But, Duffy said, “There wasn’t any indication at that point about the fetal anomalies or Guillain-Barre syndrome,” a neurological disorder often associated with viral infections.
The only way to prove a causal link between the virus and any of the suspected outcomes is through epidemiological research, including cohort and case-control studies, which then would require further research for prevention and treatment.
Scientific efforts, including case investigations and ecological research, already are underway to close the knowledge gap on Zika, the WHO reported.
President Barack Obama on Tuesday asked Congress for $1.8 billion in emergency funding to combat the virus through mosquito control, vaccine research, education and improving health care for low-income, pregnant women.
The CDC also is responding to state requests for help, sending 950 Zika antibody tests to Florida this week at the request of Gov. Rick Scott — in addition to 475 tests sent last week. Sixteen cases have been identified in Florida so far, all acquired outside the country and none involving pregnant women.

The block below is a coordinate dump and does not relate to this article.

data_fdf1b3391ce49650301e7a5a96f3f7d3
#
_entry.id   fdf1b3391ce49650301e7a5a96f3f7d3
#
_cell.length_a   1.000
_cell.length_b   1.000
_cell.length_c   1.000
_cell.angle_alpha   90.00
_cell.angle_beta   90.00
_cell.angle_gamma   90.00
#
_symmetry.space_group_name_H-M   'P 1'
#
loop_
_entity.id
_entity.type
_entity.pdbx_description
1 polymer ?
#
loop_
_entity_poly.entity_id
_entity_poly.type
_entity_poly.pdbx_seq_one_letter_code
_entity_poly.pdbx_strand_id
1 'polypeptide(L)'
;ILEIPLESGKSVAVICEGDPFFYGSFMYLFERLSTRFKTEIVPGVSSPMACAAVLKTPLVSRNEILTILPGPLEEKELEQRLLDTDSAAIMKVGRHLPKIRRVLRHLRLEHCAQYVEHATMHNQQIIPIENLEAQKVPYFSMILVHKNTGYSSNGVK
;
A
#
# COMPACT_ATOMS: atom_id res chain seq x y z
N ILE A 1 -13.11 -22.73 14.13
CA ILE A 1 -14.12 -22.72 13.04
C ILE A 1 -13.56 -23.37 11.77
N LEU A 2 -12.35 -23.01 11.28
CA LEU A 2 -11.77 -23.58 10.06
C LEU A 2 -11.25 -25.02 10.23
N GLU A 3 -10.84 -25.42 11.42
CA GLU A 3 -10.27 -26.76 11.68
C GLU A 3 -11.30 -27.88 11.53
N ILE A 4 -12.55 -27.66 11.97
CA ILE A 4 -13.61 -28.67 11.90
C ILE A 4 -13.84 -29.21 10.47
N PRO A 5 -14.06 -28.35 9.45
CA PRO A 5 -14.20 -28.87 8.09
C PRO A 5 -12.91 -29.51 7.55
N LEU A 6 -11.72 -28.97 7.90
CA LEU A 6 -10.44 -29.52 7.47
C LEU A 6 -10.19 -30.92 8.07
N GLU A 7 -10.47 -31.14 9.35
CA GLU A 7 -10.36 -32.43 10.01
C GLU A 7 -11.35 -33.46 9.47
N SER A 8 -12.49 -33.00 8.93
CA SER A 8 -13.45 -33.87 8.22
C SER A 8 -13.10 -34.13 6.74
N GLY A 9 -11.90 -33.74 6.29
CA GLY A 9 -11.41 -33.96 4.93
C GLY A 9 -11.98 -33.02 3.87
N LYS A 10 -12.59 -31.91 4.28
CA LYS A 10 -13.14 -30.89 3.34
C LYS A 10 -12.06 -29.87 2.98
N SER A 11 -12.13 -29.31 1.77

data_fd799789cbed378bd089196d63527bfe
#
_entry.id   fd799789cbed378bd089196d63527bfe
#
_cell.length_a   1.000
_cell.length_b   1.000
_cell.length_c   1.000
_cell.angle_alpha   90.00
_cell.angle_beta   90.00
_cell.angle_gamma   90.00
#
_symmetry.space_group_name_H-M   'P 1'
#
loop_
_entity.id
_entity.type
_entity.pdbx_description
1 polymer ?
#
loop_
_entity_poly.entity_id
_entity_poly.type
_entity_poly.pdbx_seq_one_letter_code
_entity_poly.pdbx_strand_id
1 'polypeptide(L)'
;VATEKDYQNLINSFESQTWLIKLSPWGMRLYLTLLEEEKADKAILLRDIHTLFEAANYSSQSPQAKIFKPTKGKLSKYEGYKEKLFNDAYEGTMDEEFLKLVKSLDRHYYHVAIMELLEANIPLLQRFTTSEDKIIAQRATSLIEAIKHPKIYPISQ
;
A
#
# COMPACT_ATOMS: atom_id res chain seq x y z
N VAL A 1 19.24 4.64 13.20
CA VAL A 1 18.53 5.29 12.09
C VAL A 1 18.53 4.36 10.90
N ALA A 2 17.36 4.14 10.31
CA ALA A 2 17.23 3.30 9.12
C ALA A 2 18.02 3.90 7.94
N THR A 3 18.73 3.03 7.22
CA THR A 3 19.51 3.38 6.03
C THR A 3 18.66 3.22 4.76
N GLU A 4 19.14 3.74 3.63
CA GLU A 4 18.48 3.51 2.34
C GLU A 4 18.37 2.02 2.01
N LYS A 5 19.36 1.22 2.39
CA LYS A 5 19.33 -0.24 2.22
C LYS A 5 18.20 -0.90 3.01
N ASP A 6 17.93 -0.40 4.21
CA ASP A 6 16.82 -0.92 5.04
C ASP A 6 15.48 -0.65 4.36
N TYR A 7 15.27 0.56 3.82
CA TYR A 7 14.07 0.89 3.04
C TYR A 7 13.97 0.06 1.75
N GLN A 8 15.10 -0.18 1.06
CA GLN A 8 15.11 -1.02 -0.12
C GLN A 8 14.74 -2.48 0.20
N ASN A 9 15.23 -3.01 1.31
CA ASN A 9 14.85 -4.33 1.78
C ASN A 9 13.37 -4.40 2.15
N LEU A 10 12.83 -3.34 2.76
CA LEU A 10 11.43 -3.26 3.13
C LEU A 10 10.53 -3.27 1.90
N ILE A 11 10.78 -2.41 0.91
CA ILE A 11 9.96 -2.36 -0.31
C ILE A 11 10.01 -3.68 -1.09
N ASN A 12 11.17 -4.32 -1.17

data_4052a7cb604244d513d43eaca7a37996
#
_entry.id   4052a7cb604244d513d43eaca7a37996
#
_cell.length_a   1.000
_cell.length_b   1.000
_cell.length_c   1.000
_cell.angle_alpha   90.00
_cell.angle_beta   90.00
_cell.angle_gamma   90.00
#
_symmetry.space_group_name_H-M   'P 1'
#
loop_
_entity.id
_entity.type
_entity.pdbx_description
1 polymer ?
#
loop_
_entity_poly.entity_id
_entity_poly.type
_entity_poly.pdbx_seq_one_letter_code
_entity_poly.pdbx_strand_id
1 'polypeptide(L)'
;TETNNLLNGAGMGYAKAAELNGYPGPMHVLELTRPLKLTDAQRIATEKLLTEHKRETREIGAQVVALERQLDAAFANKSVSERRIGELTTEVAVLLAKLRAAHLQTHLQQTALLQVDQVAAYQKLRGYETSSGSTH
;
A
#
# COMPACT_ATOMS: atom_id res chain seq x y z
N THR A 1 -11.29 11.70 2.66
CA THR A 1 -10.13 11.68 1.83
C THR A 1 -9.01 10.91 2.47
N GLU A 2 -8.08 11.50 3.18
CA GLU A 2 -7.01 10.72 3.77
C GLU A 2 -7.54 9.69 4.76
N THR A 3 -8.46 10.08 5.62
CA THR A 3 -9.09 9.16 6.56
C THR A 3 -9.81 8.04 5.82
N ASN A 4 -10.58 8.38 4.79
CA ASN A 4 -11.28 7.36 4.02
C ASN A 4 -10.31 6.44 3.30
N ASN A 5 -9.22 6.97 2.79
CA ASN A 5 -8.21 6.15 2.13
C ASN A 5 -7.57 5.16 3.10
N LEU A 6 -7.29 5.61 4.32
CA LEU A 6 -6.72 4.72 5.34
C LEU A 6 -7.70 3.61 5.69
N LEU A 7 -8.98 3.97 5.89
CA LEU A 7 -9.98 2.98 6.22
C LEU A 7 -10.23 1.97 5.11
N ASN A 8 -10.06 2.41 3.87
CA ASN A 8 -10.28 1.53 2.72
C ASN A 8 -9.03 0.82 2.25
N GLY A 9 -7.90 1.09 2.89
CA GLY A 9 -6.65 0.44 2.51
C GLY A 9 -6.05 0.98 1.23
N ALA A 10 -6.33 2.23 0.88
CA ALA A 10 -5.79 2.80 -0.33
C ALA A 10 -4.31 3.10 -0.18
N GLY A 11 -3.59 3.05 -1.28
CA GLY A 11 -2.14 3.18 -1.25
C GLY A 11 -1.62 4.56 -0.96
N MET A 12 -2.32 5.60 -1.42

Talbot, the infectious disease expert at Dartmouth, who also is New Hampshire’s deputy state epidemiologist, said “very active investigations” into a causal link between Zika and birth defects are under way now. But, she said, the scientific community shouldn’t expect to arrive at definitive conclusions for three to six months.
Until then, she said, people worried about Zika virus should listen to what is known about transmission of the disease and its symptoms.
“Pregnant women should try to postpone travel to the affected regions,” she said. “We have confidence in that recommendation.”
Tablot added that practical advice can go a long way, including the use of insect repellants DEET or Permethrin in clothing and removing containers and places where mosquitoes breed.
“Maybe they’re not always simple,” she said, “but they are effective.”